3 lessons learned selling 3 SaaS products
An exit can easily become a nightmare, learn how to avoid it
Selling a product is usually the exciting end of a product journey.
But it can easily become a nightmare if you don’t do a bunch of things right, from the beginning.
In this issue, I’ll share with you my experience of selling 3 SaaS products, in a completely different context.
Keep reading, and you’ll learn:
how to correctly manage all services
why networking is important
what affects the price of your valuable asset
1. The (multitude) of services
The first time I sold a product I was completely new to the SaaS game.
Without even realizing it, I had included a ton of services into the product, Amazon Web Services, WebFlow, MailChimp, Namecheap, and others.
As soon as I started thinking of passing all of that to the acquirer, I thought “AWS is a giant, it’s probably a breeze to move all the resources to a different account”.
Well, I was completely wrong.
Of course, I did use my personal AWS account to create everything. Who was thinking of the handover 2 years before?!
I spent a month supporting the migration of Lambda functions, Cognito, API Gateway, S3, Amplify, AppSync, DynamoDB, and all the roles, and permissions… to their AWS account.
Definitely, something I want to avoid in the future.
This is what I do know, as soon as I buy the domain of a new product, I create new accounts using email & password for every single service I use (hosting, email, database, everything).
Avoid using Google, Facebook, Twitter, or create dedicated ones if you really need to (i.e. firstname.lastname@example.org).
Some services implement resource migrations between accounts, but if they don’t, send to the buyer the credentials, and the migration is done. In 10 seconds.
And the acquirer will also appreciate it — a lot.
2. Networking is important
This year I sold two Twitter products, in an unfortunate context.
Twitter applied $42k/month API pricing, and I couldn’t afford it.
I tried selling the products on acquire.com (great product by the way, I recommend it), but finding someone who could afford to buy the products and pay that amount, was not easy (let’s say almost impossible).
In the end, I didn’t sell them via any buy & sell platforms.
Instead, I was active on Twitter as an indie hacker, bootstrapping products and building in public. When this Twitter drama happened, the community organized itself, and I joined a Slack community where all the people affected were discussing how to manage the situation.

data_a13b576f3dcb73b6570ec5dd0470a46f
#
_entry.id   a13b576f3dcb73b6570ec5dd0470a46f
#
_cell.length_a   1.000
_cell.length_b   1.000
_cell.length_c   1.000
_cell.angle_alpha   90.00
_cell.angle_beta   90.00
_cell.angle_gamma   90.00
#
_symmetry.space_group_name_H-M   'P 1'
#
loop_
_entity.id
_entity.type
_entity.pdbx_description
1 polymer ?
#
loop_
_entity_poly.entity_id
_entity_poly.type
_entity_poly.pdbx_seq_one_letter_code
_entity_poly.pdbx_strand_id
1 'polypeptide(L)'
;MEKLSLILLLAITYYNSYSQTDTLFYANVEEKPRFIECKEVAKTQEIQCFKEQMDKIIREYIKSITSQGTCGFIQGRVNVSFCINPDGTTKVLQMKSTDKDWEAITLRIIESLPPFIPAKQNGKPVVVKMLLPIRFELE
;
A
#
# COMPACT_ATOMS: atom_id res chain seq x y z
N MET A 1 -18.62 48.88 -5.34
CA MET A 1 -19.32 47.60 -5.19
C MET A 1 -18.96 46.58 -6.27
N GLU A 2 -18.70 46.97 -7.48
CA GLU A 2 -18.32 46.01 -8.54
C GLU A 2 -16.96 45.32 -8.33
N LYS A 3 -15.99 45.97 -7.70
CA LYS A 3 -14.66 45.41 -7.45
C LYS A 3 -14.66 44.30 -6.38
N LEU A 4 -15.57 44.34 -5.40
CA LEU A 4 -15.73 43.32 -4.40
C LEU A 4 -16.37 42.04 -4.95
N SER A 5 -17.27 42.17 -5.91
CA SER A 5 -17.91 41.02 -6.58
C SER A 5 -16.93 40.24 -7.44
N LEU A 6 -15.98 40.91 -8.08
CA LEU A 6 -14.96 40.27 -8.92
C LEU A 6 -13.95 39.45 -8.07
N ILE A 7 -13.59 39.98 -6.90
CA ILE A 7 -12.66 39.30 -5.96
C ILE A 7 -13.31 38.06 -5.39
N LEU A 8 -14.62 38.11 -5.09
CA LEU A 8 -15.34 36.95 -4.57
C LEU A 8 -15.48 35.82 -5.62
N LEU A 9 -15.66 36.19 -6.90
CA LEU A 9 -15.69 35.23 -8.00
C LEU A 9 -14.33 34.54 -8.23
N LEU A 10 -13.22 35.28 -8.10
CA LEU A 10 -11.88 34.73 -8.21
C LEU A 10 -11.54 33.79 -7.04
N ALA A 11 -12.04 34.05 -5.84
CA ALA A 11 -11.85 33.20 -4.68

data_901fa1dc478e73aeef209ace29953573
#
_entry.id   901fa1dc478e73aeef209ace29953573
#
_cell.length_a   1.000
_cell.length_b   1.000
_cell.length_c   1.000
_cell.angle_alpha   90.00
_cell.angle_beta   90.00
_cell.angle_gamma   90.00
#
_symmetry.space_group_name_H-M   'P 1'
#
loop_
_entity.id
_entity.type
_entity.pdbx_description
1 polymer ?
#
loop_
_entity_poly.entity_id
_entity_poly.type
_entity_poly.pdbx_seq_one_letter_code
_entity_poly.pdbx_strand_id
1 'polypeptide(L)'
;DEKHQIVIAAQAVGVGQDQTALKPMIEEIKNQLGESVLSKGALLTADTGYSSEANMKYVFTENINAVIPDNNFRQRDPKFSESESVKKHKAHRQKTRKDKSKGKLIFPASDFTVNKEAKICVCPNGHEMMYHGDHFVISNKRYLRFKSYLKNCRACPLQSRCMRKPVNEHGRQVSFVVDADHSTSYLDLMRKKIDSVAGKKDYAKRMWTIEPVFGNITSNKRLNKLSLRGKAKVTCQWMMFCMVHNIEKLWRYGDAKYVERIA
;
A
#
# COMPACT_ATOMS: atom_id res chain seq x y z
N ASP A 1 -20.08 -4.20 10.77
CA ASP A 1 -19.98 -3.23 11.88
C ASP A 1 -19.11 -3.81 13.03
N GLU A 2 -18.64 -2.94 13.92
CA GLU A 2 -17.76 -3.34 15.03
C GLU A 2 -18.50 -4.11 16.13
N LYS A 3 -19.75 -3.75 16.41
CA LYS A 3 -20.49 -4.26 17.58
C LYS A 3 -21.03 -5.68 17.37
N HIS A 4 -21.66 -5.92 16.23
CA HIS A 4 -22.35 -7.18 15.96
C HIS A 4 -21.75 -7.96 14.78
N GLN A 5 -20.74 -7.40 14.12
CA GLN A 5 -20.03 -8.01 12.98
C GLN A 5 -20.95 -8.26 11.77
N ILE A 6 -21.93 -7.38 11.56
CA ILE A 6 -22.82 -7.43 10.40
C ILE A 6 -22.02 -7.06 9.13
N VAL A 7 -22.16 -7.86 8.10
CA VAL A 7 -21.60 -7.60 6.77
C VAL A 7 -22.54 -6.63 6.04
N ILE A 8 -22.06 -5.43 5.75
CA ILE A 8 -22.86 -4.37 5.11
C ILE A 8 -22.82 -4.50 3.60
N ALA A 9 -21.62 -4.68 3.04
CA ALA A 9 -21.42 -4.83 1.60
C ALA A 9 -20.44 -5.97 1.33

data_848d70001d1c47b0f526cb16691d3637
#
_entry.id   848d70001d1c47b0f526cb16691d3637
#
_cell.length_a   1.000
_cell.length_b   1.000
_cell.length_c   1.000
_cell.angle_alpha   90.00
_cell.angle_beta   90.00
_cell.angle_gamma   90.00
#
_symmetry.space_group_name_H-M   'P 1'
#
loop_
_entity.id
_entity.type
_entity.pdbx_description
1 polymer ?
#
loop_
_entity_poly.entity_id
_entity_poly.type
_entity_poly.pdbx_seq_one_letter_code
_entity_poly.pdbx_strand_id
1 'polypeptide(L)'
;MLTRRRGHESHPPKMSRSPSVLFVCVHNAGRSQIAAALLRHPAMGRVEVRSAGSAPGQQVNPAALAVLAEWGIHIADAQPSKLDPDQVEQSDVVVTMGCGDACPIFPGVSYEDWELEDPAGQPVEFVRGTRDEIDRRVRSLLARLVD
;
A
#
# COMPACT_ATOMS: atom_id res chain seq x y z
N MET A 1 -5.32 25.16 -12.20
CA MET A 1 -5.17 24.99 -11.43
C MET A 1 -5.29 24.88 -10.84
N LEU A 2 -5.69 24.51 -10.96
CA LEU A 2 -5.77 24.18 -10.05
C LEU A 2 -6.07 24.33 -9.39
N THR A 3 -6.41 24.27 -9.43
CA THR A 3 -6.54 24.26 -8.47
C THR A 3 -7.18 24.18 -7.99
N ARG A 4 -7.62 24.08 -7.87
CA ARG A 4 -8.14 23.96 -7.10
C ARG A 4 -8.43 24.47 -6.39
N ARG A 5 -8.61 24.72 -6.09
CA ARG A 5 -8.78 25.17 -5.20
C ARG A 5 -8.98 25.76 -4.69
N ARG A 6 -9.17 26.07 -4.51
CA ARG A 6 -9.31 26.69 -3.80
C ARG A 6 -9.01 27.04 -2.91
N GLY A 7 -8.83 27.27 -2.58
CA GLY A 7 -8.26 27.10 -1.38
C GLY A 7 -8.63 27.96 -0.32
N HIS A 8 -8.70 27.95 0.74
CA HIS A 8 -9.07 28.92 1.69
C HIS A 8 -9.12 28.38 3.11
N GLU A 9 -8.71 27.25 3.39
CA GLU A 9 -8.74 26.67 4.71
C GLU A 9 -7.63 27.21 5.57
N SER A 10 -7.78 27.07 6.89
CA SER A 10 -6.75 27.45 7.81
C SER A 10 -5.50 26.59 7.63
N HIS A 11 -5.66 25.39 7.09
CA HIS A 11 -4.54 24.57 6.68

That’s WHERE I found the buyers.
It looks like a bigger Twitter product was looking for good opportunities to buy products, at a cheaper price.
It was a win-win situation, I wanted to sell instead of shut down the products, and they needed to increase their MRR to pay the new (huge) bill to Twitter.
Your network counts. Where you show up daily counts. Be part of communities, talk to people, and be open and helpful with them. You’ll never know where the opportunities will come.
3. Exit value
The basic calculation for a SaaS price is
MRR x 12 x 5
But there are many factors affecting the final price.
First of all the context and external factors.
i.e. This year I was selling due to Twitter applying a huge bill, so I definitely couldn’t use that formula (unfortunately).
Other factors are:
how much did you invest in SEO?
are you able to generate traffic independently of your effort? (no personal branding for instance)
how much are the fixed costs? (servers, services, and so on)
what’s the market you’re in? (consumer, business, both)
what’s your growth? (a stagnating business is not a great selling point)
These are all factors to take into account even when starting a new product.
I hope this was useful, and will prevent you from making the same mistakes.
On the 4th of December, I launched a one-time purchase product, for the first time in my life.
I always thought I needed SaaS products, you know for the sake of recurrent revenues.
However there are many one-time purchase products in the market, and I wanted to experiment with them.
Therefore I launched Shipped.club — a Next.js Startup Kit that helps people ship a digital product in days, rather than weeks. Instead of wasting time figuring out how to do things, you just do it.
And the results had been mind-blowing 🤯
This is what people get: ready landing page, waitlist page, pre-order page, authentication, email, database ORM, UI Kit, payments — it’s all covered.
Plus, they get access to the private community with other shippers, and I support them in launching their product, as quickly as possible!
15 people already joined the community.
— if you’re a solopreneur like me, take a look at shipped.club
That’s all for today, have a nice Sunday ☀️
As always, feel free to tell me what you are interested in reading on these pages by replying to this email or on Twitter / X.
See you next week 🙌